The latest frontier of neurotech is brain-machine collaboration
In the rapidly evolving world of brain-computer interfaces (BCIs), Taryn Southern doesn’t just observe the future – she’s helping to script it. As a documentary filmmaker turned Chief Storytelling Officer for a leading implantable neurotechnology company, Taryn has played a unique role in driving public awareness and interest around these pioneering devices. In 2019, she co-directed a lauded documentary film on the future of brain-computer interfaces (BCIs); some of her other efforts include launching the world’s first BCI museum in Washington, DC and producing content showcasing the extraordinary abilities of real-world BCI patients. In a recent conversation, Taryn gives us a glimpse into her journey and the technological advancements that are redefining the human experience.
First, Chief Storytelling Officer – that’s not a role you hear often. What does that entail?
I came into the field of neurotech not as a scientist, but as a storyteller.
In 2016, I was blown away by advancements made in the neurotech field – and how little awareness the general public had. So I began producing a documentary that followed three patients with implantable brain-computer interfaces (BCIs). At the time, there was one technology company that kept popping up in conversations with patients and neuroscientists – Blackrock Neurotech. In 2021, I joined the team.
Impactful stories are told through a variety of mediums – and my work as Chief Storytelling Officer is no different. I oversee branding, design, video, special projects and communications, so I spend a lot of time thinking about how to use these different storytelling vehicles to educate and inspire the public about the possibilities of neuroscience. From re-designing the brand aesthetic to opening a BCI museum, my goal is to simplify and humanize the technology.
In July 2022, you gave a talk at Fortune Brainstorm about the world’s “first superhumans.” Can you tell us more?
Absolutely! There are several dozen people around the world who have been implanted with a BCI. These early pioneers (we call them BCI Pioneers) have participated in groundbreaking studies, accomplishing incredible feats of science, such as typing emails, operating robotic arms in 3D space, playing video games, creating art, “sensing” touch, and more – all with just their thoughts. I call these research participants superhumans, because they are charting new frontiers in science and redefining the scope of what makes us human.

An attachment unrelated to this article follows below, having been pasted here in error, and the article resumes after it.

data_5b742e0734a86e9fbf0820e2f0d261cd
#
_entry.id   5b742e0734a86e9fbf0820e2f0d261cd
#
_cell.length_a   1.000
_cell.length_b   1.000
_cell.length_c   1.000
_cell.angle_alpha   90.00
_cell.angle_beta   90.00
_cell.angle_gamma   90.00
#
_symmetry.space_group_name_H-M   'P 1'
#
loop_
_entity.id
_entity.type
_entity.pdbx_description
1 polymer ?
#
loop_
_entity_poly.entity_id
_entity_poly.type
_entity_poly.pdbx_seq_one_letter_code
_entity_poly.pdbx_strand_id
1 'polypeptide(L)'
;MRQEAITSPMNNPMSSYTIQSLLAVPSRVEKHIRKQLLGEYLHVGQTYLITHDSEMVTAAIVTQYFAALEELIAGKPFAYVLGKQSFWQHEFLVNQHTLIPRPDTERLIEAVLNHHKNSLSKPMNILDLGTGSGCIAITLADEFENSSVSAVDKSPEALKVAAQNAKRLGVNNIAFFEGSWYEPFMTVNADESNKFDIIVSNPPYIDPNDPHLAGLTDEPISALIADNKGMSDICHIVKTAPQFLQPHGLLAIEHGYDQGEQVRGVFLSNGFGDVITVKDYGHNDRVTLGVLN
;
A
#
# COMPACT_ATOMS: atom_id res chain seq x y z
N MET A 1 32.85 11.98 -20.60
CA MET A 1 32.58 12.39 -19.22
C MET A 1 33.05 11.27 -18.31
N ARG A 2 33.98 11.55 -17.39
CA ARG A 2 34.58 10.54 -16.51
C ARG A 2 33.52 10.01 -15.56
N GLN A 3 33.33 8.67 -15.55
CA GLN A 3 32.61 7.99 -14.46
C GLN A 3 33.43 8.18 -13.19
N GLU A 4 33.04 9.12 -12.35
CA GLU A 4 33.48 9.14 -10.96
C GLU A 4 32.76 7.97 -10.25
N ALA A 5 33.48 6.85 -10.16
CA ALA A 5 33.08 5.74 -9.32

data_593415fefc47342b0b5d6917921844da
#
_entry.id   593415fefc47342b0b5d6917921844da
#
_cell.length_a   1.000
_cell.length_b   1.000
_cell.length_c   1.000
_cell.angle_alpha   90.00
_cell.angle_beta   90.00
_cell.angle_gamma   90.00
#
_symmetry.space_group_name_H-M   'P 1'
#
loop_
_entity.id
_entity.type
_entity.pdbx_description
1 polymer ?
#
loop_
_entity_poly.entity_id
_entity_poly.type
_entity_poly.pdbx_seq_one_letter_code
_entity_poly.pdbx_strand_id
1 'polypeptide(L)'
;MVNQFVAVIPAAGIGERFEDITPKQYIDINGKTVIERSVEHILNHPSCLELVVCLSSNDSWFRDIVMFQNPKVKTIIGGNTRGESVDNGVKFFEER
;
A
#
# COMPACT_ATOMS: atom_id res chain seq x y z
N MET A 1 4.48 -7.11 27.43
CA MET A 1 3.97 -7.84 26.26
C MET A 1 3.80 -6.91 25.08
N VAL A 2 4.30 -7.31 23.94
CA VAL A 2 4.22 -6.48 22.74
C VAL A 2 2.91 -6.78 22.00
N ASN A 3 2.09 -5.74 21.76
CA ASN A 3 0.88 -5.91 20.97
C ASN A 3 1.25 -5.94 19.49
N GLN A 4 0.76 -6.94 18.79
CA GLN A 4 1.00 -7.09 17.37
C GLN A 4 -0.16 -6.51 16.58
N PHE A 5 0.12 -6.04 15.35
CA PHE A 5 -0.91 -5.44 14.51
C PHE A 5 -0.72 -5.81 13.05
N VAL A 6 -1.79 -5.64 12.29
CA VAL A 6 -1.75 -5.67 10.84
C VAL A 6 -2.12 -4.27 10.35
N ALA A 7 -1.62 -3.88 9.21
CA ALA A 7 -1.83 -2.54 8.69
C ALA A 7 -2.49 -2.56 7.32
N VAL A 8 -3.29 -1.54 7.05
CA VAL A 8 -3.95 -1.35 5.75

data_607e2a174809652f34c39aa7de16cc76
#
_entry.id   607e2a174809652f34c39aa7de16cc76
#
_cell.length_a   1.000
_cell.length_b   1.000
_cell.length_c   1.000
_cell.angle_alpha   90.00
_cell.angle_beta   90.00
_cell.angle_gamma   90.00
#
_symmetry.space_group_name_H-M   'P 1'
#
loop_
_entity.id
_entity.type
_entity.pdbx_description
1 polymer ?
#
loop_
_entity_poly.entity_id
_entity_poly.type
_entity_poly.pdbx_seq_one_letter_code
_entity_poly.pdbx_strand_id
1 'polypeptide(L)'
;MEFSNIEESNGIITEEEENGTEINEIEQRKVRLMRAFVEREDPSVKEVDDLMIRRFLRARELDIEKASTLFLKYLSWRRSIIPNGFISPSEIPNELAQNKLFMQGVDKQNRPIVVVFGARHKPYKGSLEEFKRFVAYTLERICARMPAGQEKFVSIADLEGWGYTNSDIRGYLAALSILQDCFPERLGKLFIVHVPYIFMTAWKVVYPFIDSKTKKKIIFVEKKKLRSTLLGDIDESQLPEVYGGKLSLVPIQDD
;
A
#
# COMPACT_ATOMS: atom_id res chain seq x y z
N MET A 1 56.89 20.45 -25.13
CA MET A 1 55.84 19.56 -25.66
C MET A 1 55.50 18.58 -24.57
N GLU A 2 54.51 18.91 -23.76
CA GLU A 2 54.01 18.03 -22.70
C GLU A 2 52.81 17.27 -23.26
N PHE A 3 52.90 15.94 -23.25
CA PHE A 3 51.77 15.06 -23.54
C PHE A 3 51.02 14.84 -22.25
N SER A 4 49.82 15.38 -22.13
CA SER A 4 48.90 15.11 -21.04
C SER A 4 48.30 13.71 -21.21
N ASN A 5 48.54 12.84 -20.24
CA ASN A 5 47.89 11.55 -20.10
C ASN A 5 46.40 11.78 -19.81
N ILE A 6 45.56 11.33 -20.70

How do brain-computer interfaces work?
The first BCI patient was implanted in 2005, so this research has been taking place for the past two decades. Each implanted microelectrode array picks up the activity of single neurons in the brain. AI then reads and converts this activity into digital commands, enabling the patient to have direct communication with external devices like computers, wheelchairs, and robotic arms. So if a patient wants to move a cursor on the screen, for instance, he may imagine his hand moving a mouse with his hand and clicking with his finger. It’s incredibly intuitive.
Since 2004, these arrays have been implanted in dozens of people with paralysis and other neurodegenerative disorders like ALS – enabling them to move, feel and communicate again.
One of the patients you have worked with calls himself a “cyborg” – can you tell us about him?
Nathan Copeland was paralyzed from the chest down after a car accident in 2004. Years later, he had the opportunity to sign up for an experimental BCI research study at University of Pittsburgh, where he would have four micro-arrays implanted in his brain.
Nathan has pioneered a number of “firsts” – he is the first human to have electrode arrays implanted in the sensory cortex, which enables him to operate robotic arms and sense touch via robotic arm. He is the first person to fist bump a U.S. President (President Obama) with his BCI-controlled robotic arm. Nathan’s first BCI artwork was completed on June 19th, 2017, using Microsoft Paint, and in 2020, Nathan became the first person to sell his brain-created art as an NFT. Given all the ways Nathan has demonstrated the future possibilities of BCIs, he has often referred to himself as a “cyborg.”
In August of 2022, Nathan broke the world record for longest chronic BCI implant.
There’s another patient you’ve been working with who also likes to make art with his device. Can you tell us more about him?
In 2017, James Johnson was in a paramotor accident that left him paralyzed from the neck down. He went on to sign up for a BCI study at Caltech, where he has done a number of incredible things with his BCI such as create art, type emails and play games.
We’ve filmed James working in Photoshop with his BCI, so he can see how that works. Soon we’ll be able to share details about another project James has been working on this year – but I think the public will be absolutely floored. The work he is doing is remarkable.
Some people are scared about the idea of having a brain implant. Would you ever sign up for one?
A lot of public conversation around brain implants has been driven by sensationalist headlines and Black Mirror episodes. The reality, however, is far less provocative – or plausible. The field is still a very long way from giving people the ability to download their consciousness or learn at hyperspeed.
The focus for most companies in the BCI space is ameliorating neurological diseases and disorders – and that means prioritizing patient safety and efficacy above all else. So would I get a BCI? If I had a condition that could benefit from one, absolutely. I’ve seen first-hand the tremendous impact these devices have on patients. Their creativity, their motivation, their sense of purpose.
All that said, we’ll see many more exciting leaps forward in the field over the next 10-15 years. So come back to me then.